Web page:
The Landlord’s Guide to (Legally) Handling Tenant Abandonment

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Every real estate investor loves a quiet tenant. Quiet usually is synonymous with good, in that they don’t raise a fuss or cause noise pollution. We always want quiet. However, quiet is not always a good thing. Quiet can point to some ominous circumstances as well, and one of those is the issue of abandonment.

As real estate investors, our tenant concerns usually have to do with those who are difficult to evict. We think about the trouble-makers, not the silent absentees. Still, silence isn’t always a good indication. Whether your tenants are off on an extended vacation or have disappeared without a trace, due diligence is required to ensure that you don’t end up with a big problem down the line.

If you are in the long-term buy and hold side of the real estate investing business, you will more than likely deal with the scenario of abandonment or possible abandonment. You will most likely struggle with the decision-making process of “Do I enter the property or not? Do I take the property back or not” The situation of abandonment is only made worse when the tenant abandons possessions they no longer want as well. They leave behind furniture, books, magazines, clothes, records, paperwork, and even trash, and sometimes it is difficult to tell the difference between what is and is not trash!  

When faced with these types of issues, there are a few things to keep in mind.

Related: 3 Ways to Benefit From the Abandoned Possessions of Your Run-Away Tenant

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Tenant Privacy Rights

When it comes to tenant privacy, owners and managers need to make sure they’re playing by the rules. That means:

  • Give proper written notice before any property inspection
  • Avoid impromptu visits and inspecting the property too frequently
  • Don’t enter without permission or a tenant present
  • Don’t allow maintenance, services, contractors, or workmen in unaccompanied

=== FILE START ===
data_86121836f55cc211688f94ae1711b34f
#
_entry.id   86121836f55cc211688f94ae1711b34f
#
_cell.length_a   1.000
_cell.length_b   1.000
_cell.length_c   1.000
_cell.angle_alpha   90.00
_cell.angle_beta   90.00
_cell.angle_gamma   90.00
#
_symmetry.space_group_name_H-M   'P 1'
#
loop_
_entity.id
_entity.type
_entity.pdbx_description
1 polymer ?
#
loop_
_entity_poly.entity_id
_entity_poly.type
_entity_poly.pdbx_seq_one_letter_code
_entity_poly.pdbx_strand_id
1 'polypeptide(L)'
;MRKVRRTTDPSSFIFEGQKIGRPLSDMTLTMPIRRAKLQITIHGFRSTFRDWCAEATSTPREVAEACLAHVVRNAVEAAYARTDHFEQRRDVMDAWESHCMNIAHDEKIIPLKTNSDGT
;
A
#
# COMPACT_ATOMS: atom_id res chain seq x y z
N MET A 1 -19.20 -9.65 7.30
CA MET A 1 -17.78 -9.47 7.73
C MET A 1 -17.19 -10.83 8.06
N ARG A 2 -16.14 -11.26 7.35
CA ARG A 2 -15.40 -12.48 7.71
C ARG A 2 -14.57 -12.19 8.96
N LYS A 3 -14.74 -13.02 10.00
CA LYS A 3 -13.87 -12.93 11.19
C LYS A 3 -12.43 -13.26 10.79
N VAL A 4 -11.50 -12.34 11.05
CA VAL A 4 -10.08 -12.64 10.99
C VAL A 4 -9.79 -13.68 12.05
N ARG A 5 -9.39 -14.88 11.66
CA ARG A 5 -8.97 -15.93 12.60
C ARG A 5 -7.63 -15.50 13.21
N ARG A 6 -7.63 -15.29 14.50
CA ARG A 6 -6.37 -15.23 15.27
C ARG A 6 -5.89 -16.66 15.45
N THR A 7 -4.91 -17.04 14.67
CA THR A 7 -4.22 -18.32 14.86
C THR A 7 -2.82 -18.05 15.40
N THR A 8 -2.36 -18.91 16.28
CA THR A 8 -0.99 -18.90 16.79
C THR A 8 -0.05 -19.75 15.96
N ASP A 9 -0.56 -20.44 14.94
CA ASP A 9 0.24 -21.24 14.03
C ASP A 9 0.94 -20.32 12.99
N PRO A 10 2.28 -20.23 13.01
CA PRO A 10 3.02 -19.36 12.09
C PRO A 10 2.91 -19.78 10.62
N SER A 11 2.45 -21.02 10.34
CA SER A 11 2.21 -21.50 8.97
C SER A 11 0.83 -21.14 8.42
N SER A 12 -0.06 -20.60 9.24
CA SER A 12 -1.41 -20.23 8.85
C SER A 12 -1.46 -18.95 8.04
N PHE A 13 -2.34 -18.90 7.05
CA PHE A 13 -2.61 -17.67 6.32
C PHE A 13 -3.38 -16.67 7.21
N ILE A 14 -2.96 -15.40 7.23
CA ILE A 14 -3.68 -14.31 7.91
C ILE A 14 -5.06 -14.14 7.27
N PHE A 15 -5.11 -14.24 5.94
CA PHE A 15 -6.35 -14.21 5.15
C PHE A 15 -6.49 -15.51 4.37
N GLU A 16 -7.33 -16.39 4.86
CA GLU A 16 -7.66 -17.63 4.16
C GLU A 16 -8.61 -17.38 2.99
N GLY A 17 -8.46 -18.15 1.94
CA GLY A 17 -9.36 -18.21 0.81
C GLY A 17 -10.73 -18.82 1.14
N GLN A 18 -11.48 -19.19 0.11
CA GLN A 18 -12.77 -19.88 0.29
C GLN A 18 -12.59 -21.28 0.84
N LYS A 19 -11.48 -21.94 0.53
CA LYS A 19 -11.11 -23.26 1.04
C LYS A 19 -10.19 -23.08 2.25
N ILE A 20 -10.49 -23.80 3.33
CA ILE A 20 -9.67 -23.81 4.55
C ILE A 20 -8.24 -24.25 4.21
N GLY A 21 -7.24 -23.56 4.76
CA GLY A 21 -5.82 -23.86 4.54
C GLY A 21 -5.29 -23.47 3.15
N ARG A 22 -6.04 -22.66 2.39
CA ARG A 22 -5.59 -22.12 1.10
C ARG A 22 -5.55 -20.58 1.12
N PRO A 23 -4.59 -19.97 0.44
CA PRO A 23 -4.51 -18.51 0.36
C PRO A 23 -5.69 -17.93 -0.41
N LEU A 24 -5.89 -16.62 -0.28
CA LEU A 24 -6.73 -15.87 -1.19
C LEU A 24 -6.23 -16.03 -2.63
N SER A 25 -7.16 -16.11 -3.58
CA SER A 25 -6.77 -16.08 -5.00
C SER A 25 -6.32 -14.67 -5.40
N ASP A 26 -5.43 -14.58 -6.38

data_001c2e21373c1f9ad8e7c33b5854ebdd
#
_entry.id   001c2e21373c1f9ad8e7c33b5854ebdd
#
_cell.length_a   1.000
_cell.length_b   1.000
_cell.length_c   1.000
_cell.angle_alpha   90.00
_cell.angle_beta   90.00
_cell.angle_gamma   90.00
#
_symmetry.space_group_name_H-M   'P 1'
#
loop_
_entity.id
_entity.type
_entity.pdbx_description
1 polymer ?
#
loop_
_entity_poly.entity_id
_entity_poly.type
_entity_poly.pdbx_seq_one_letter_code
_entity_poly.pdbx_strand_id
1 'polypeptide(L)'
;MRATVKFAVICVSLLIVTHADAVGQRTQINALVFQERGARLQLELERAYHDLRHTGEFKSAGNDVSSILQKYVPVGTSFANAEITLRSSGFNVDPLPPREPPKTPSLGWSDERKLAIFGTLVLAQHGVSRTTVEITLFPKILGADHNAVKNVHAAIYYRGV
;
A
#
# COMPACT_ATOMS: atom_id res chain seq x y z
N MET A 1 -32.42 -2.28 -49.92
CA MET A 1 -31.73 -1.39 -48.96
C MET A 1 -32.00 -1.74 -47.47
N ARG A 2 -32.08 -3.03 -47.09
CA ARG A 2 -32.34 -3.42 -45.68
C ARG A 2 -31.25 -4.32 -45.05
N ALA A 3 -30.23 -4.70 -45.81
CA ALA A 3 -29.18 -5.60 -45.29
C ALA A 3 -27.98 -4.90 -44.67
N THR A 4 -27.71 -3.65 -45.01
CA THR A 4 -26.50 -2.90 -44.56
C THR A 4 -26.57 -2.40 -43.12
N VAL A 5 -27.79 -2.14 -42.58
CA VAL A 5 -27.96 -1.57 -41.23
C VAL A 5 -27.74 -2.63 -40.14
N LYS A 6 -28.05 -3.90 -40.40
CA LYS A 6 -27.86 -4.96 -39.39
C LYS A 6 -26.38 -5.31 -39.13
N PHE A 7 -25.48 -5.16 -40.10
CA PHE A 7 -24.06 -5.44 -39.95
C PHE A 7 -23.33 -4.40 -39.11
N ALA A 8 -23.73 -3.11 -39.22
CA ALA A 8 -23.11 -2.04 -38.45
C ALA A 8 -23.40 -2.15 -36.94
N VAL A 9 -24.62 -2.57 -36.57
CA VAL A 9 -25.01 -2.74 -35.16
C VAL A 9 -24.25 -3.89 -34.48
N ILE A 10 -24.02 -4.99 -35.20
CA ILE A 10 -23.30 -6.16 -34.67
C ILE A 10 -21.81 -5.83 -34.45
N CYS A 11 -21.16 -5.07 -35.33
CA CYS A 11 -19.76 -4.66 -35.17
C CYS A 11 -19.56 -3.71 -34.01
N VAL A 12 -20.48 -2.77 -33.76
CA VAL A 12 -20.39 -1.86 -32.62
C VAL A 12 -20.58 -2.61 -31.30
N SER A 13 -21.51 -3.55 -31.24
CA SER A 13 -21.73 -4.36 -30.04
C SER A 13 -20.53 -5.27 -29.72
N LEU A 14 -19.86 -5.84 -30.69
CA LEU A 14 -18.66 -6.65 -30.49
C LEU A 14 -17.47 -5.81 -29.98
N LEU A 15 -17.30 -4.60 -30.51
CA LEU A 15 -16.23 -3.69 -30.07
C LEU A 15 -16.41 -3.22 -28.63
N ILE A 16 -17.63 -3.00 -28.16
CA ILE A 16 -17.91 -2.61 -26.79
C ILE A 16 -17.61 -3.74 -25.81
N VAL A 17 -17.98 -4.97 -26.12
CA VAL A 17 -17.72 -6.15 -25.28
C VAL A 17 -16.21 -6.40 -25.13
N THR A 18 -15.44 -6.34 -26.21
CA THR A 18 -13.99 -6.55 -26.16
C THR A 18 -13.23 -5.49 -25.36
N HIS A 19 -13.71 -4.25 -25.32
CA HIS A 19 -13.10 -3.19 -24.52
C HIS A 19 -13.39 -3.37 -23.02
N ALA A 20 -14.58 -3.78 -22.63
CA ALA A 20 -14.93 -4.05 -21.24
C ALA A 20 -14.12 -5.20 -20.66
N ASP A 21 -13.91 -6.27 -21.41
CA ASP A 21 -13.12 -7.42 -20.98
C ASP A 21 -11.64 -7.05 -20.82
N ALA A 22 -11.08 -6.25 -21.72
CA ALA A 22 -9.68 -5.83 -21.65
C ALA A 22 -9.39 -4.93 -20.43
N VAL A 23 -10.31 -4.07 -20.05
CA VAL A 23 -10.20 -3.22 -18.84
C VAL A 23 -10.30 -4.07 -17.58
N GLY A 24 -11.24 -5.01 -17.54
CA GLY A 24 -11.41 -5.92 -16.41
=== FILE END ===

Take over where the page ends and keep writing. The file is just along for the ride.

• Inspect at unreasonable hours of the day
  • Always include time and date on notices

As your tenants, they are guaranteed a right to a certain level of privacy. That’s good! But if the management isn’t attentive, valuing privacy can turn into neglect, both of the property and in keeping track of the tenant. We’re not talking about stalking here—but there are cases out there of tenants who just up and leave without a word, and that has to be investigated.

Are they on vacation? Did they move in with someone else? Are they in the hospital? Worse? Surprisingly, it can be difficult to find out. Owners find themselves in a situation where the tenant has vanished—along with their rent payments—and don’t know quite what to do. But never fear! If you find yourself with a disappearing tenant, you can take action.

Handling a Disappearing Tenant

There are circumstances in which management can enter the property without permission from the tenant. Generally, these are in emergencies in which person or property is in immediate danger (fires, burst pipes, medical emergencies, so on and so forth). In many places, that’s really it.

There are state laws that can allow for managers and landlord to enter the property during extended absence for maintenance reasons. In most places, this is seven days, but it does vary by state law and may be disallowed entirely.

The exception is if you suspect abandonment. Utilities being turned off, rent payments ceasing, neighbors noticing the tenant hasn’t been around or seeing them moving furniture, and being unable to reach and communicate with the tenant are all red flags of abandonment. If you suspect that the tenant has abandoned the property, the property can be entered legally without permission to verify the situation. Even if the property hasn’t in fact been abandoned, the evidence to suggest it is valid justification.

Still, verifying that the property was abandoned doesn’t solve your problem.

Related: How to Identify Abandoned Houses for Investing

Do You Have a Plan for Tenant Abandonment?

  • Anticipate it with your lease. At what point would you consider the property abandoned? Two weeks without occupancy or communication? Work an acceptable timeframe into your lease so you can plan for these instances. Just remember that it being in your lease doesn’t mean it trumps tenant-landlord law or personal property disposal laws.
  • Check for the keys. If the tenant left the keys behind, you can assume they’re forfeiting their occupancy. If they aren’t there and the property has clearly been abandoned, change your locks like you would after any tenant.
  • Survey the property. What was left behind by the tenant? Beware when too many personal belongings (if not all of them) are still in place. Tenants who abandon their rental usually take their things with them. Check to see what’s left—is it a few things? Just trash? How fresh is the food in the fridge or cabinets, if any? Remember to check into your state’s personal property disposal laws before throwing out anything.
  • Talk to an eviction attorney. The last thing you want is to end up in a lawsuit. When in doubt, consult an attorney on the best course of action in the case of abandonment. If the property is truly abandoned, move on as quickly as possible to clean the unit and fill the vacancy. Remember to document the process so the tenant doesn’t show back up and file a wrongful lockout claim.